Ethical Privacy Guidelines for Mobile Connectivity Measurements is the first item on the C3S reading list, below is my brief notes on this November 2013 report by the Oxford Internet Institute.
The stated purpose of this report is to inform networking researchers about the best practices for preserving data subject privacy when performing active measurement of mobile networks.
Researcher must make a comprise between the privacy of data subjects and dissemination of research artefacts for reproducibility. To aid in reasoning about this comprise, the report presents a risk assessments format covering: the contributions of the research, risk of de-identification, impact of re-identification, unforeseen risk (such as data theft), methods to dissemination artefacts, informed consent and transparency. The report goes onto discuss a few legal implications, in particular, the ongoing debate on whether IP addresses and communication metadata are personally identifiable information.
The authors focus on a guiding principle: collect the minimal data possible to conducted the stated research. Data should n0t be used for a secondary purpose unless explained at the consent stage. This includes open dissemination of the data collected. The report suggests some methods of fuzzing the data including: perturbation, truncation, permutation, quantisation, pseudonymization, k-anonymity and differential privacy.
Overall, I would recommend the report to someone new to the domain of data privacy, as its a nice introduction to the topic. The authors raise awareness of the necessary compromise between reproducible research and data privacy. Though they do not provide concrete advise to researchers on how to make the best compromise (other than telling them to be conservative). The report claims to focus on active mobile measurements, in practice its contribution is much more general than this. I would love to see this report with real-world examples of measurement studies that have been conducted, the comprise between reproducible research and data privacy that was chosen and how it was chosen.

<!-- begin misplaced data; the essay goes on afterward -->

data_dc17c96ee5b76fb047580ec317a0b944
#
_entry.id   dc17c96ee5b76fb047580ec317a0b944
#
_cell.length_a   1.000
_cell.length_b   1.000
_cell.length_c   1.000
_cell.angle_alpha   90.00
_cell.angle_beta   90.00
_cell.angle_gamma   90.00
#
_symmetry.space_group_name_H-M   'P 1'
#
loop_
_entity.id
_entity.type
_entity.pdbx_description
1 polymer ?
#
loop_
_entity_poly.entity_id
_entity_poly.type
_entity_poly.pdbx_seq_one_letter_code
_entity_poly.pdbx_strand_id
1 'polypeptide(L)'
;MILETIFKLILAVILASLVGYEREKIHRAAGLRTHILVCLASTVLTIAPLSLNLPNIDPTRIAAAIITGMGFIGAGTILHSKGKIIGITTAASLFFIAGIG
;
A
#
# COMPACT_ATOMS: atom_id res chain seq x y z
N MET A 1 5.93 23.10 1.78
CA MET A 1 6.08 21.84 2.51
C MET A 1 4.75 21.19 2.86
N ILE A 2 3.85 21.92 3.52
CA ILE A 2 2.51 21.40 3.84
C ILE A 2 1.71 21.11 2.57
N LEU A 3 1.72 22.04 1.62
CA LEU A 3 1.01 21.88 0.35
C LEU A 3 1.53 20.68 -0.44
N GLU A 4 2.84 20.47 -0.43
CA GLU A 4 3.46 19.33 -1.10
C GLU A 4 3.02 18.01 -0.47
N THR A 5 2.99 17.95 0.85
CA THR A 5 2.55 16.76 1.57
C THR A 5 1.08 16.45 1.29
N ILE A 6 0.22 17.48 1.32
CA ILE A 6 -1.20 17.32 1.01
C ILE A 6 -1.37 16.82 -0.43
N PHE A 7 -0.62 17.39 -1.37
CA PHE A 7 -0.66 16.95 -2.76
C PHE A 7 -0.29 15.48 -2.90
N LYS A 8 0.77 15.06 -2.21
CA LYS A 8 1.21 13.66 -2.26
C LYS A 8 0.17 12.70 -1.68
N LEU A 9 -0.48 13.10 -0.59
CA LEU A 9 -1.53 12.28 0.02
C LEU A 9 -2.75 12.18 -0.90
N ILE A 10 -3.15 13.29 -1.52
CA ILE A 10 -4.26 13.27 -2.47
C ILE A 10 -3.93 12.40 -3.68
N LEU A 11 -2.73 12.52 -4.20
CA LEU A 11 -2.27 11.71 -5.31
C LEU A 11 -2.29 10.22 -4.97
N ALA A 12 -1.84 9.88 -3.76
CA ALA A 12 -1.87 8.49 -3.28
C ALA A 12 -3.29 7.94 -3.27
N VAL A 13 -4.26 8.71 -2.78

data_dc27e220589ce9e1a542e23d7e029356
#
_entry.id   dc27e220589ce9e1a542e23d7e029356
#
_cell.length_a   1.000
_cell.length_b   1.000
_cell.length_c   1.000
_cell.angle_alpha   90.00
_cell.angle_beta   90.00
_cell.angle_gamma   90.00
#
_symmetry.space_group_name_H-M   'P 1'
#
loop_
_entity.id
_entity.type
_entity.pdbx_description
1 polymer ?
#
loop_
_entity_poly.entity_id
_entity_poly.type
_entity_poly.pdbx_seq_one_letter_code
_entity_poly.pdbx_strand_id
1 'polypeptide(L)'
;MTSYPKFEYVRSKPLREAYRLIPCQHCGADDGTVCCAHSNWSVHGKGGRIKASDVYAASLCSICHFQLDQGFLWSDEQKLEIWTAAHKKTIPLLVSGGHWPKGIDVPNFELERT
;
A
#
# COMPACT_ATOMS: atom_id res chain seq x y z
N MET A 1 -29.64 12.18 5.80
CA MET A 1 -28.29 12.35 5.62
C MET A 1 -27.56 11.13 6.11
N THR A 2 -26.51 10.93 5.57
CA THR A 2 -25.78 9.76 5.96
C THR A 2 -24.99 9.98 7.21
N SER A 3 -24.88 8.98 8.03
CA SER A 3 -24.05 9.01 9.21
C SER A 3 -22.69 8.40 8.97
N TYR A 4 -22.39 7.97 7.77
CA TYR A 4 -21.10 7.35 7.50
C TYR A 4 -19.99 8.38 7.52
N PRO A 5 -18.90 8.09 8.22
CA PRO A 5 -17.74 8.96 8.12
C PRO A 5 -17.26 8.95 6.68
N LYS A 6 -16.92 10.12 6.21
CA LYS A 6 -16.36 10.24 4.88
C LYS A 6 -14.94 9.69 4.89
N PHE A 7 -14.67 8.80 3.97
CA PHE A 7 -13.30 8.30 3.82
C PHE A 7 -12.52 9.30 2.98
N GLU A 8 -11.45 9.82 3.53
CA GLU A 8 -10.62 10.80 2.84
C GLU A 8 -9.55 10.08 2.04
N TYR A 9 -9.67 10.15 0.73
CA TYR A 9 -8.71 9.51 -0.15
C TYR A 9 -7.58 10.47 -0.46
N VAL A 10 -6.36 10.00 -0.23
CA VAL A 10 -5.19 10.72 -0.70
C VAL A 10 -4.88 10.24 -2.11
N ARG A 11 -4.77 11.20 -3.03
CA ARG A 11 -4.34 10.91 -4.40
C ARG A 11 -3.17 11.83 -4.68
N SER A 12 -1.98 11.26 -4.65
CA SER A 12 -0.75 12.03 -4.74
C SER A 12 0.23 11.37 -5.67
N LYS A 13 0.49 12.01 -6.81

Here is a draft copy of the A1 poster I’ll be presenting at the 2nd Annual Oxbridge Women in Computer Science Conference in Oxford. The poster abstract is in a previous post. Any feedback would be greatly appreciated.
version 1 (9:20 11/3)
version 2 (10:50 11/3)
now with left alignment of text on the left and right alignment of text on the right, gateway text on black router removed
VERSION 3 (11:00 11/3)
now with bolded keywords
FINAL VERSION (11:23 11/3)
new text for the aim box
Below are my draft slides for next week’s talk at the 2nd Annual Oxbridge Women in Computer Science Conference in Oxford. The talk abstract is in a previous post. Any feedback would be greatly appreciated (note that the speaker notes are WIP)
Last week we release a open access preprint of our first paper on the Databox on arXiv, titled “Personal Data: Thinking Inside the Box“. Despite not publishing in a peer reviewed venue, the response has been greater than we expect. Most notability we were featured in the Guardian, a British newspaper known for its pro-privacy and anti-government surveillance views and well as the MIT Technology Review and Treasury Insider.